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Iasi code camp 12 october 2013   looking outside the scrum - richard stinear

Iasi code camp 12 october 2013 looking outside the scrum - richard stinear






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  • “Epidemiology of Motivation” for the real detail on hierarchies v networksHierarchies have formally defined relationships – only a few lines in and out of each box, and it doesn’t change much over timeEmphasised soft skills in networks – communication, empathy, teamwork, resilience to ambiguityWe can see the discomfort this brings to people new to scrum – it requires ability to communicate, confidence and ‘putting yourself out there’
  • The developers and testers are focussed on delivering code and verifying quality. However, to build the most effective team, the scrum needs to think outside the dotted box, taking in the perspectives of all those other team roles so that their perspectives enrich every decision made. This is critical to deliver on the promise of Agile.

Iasi code camp 12 october 2013   looking outside the scrum - richard stinear Iasi code camp 12 october 2013 looking outside the scrum - richard stinear Presentation Transcript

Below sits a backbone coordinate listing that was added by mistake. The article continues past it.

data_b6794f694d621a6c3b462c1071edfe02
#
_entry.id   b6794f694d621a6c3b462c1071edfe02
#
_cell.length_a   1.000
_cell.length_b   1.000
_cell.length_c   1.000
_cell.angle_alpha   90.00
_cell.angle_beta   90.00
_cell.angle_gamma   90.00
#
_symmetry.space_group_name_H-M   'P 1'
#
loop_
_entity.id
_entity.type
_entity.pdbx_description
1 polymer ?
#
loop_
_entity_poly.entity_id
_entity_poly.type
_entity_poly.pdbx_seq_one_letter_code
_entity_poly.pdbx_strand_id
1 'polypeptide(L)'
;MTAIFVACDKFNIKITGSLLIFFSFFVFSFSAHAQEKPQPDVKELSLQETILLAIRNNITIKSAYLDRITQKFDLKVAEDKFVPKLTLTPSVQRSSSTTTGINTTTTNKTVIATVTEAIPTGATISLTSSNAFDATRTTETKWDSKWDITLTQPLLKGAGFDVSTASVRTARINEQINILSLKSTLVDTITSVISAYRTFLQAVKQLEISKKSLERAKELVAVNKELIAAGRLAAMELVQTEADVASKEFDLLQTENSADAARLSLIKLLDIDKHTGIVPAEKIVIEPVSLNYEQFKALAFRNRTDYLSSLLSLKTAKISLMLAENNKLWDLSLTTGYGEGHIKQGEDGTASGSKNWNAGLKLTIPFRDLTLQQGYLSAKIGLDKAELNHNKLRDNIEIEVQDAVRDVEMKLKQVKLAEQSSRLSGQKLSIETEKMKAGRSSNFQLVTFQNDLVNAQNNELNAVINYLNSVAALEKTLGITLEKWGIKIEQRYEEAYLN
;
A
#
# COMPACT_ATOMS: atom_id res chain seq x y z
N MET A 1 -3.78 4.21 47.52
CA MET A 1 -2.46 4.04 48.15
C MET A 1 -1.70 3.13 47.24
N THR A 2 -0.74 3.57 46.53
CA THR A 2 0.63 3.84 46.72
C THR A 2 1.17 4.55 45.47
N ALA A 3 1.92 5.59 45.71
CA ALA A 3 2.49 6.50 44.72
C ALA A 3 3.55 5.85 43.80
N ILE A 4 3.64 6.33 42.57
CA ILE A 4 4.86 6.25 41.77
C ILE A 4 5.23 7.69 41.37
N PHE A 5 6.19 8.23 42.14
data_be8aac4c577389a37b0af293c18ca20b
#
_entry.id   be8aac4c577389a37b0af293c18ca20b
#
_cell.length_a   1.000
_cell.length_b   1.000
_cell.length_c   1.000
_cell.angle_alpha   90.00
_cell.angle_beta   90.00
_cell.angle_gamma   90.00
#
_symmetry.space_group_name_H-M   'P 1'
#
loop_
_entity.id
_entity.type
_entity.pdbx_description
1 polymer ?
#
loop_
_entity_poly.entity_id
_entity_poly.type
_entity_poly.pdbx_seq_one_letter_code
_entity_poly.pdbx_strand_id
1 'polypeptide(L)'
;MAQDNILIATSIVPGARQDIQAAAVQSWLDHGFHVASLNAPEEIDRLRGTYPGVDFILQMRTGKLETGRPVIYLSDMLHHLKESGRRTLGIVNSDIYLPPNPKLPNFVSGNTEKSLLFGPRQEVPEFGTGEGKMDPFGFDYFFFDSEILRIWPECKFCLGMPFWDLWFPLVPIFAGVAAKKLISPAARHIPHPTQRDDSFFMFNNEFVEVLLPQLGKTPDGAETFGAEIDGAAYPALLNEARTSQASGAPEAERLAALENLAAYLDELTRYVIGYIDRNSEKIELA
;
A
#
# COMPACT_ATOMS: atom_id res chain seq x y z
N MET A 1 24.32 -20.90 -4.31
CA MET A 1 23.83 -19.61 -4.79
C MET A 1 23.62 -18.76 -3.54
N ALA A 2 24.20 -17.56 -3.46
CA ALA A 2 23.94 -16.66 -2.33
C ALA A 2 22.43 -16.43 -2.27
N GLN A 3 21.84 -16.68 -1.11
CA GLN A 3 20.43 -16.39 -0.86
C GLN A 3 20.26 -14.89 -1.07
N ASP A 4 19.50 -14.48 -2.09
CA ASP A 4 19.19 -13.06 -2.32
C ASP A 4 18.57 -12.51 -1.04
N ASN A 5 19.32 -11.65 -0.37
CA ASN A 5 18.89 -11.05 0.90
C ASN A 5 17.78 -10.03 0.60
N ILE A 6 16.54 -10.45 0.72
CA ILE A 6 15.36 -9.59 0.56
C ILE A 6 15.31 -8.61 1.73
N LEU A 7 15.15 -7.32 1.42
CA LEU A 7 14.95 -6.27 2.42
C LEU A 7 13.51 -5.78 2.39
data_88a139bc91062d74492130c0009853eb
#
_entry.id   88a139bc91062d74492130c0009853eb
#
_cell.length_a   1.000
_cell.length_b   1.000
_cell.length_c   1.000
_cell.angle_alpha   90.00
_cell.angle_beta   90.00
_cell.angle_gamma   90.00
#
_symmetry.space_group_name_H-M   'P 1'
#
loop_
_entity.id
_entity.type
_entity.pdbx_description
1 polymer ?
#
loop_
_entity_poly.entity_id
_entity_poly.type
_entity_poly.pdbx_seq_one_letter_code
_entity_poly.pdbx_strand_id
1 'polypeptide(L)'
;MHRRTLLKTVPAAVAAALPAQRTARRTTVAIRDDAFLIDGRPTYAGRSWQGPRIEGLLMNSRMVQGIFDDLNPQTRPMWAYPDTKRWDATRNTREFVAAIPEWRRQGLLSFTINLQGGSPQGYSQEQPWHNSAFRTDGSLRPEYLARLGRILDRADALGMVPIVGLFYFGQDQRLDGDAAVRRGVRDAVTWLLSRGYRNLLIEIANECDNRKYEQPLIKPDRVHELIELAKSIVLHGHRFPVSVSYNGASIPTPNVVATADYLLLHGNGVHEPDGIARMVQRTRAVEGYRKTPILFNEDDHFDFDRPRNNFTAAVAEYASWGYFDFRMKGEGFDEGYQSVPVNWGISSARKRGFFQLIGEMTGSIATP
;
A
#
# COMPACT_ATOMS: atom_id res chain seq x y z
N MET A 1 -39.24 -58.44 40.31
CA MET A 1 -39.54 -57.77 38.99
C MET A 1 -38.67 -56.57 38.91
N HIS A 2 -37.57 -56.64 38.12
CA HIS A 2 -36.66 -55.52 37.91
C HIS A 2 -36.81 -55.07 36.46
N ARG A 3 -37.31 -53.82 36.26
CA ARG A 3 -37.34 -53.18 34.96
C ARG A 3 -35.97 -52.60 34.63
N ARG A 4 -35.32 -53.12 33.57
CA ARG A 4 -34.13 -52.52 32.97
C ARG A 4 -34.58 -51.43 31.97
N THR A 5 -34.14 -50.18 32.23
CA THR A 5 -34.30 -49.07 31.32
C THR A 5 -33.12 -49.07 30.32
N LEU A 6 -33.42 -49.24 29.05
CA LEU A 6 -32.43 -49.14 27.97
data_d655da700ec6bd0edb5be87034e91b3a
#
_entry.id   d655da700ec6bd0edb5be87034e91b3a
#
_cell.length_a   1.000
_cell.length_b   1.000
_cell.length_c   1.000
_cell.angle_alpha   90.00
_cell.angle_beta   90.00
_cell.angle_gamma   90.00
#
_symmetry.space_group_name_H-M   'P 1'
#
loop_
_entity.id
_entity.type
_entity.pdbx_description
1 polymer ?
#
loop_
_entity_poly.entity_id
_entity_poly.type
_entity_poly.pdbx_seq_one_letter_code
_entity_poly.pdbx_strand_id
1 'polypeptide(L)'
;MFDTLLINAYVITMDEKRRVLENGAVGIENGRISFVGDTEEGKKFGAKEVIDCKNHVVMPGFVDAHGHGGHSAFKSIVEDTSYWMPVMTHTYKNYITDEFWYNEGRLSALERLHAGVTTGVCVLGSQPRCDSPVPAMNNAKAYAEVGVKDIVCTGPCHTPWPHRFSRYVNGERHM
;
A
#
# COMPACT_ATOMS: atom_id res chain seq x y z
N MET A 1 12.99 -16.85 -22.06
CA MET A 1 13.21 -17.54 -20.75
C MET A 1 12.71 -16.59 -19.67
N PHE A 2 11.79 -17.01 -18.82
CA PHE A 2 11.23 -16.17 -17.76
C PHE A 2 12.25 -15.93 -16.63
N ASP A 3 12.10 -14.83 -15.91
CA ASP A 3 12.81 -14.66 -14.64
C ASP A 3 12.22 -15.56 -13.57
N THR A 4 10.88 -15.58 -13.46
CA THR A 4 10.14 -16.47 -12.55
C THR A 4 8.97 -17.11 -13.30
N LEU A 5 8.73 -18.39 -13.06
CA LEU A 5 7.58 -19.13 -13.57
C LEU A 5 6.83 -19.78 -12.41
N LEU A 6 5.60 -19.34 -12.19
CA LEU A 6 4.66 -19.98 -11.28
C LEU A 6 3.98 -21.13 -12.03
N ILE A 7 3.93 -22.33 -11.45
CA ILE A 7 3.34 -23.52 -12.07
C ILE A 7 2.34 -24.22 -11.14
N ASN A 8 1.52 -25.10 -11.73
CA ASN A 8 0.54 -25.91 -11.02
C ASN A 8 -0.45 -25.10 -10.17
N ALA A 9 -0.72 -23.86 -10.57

• QUALITY. PRODUCTIVITY. INNOVATION. Looking Outside the Scrum Being a team player in a networked world endava.com
  • Tēnā koutou katoa! • I am Richard Stinear, Group Head of Development at Endava • I’m a developer and an architect • I’m from New Zealand • Twitter: @substrate9
  • The world is changing 3 - Paul Mason “The Value of Everything”, Futurefest 3
  • The world is changing 4 4 http://www.amazon.co.uk/New-Model-Armyebook/dp/B003FXCSJA/ref=sr_1_1?ie=UTF8&qid=1381565478&sr=81&keywords=new+model+army+roberts
  • Hierarchies v Networks 5 5
  • Hierarchies v Networks 6 6
  • Hierarchies v Networks 7 7
  • Hierarchies v Networks 8 8
  • Hierarchies v Networks 9 9
  • Hierarchies v Networks 10 Post successful demo syndrome… 10
  • Hierarchies v Networks 11 11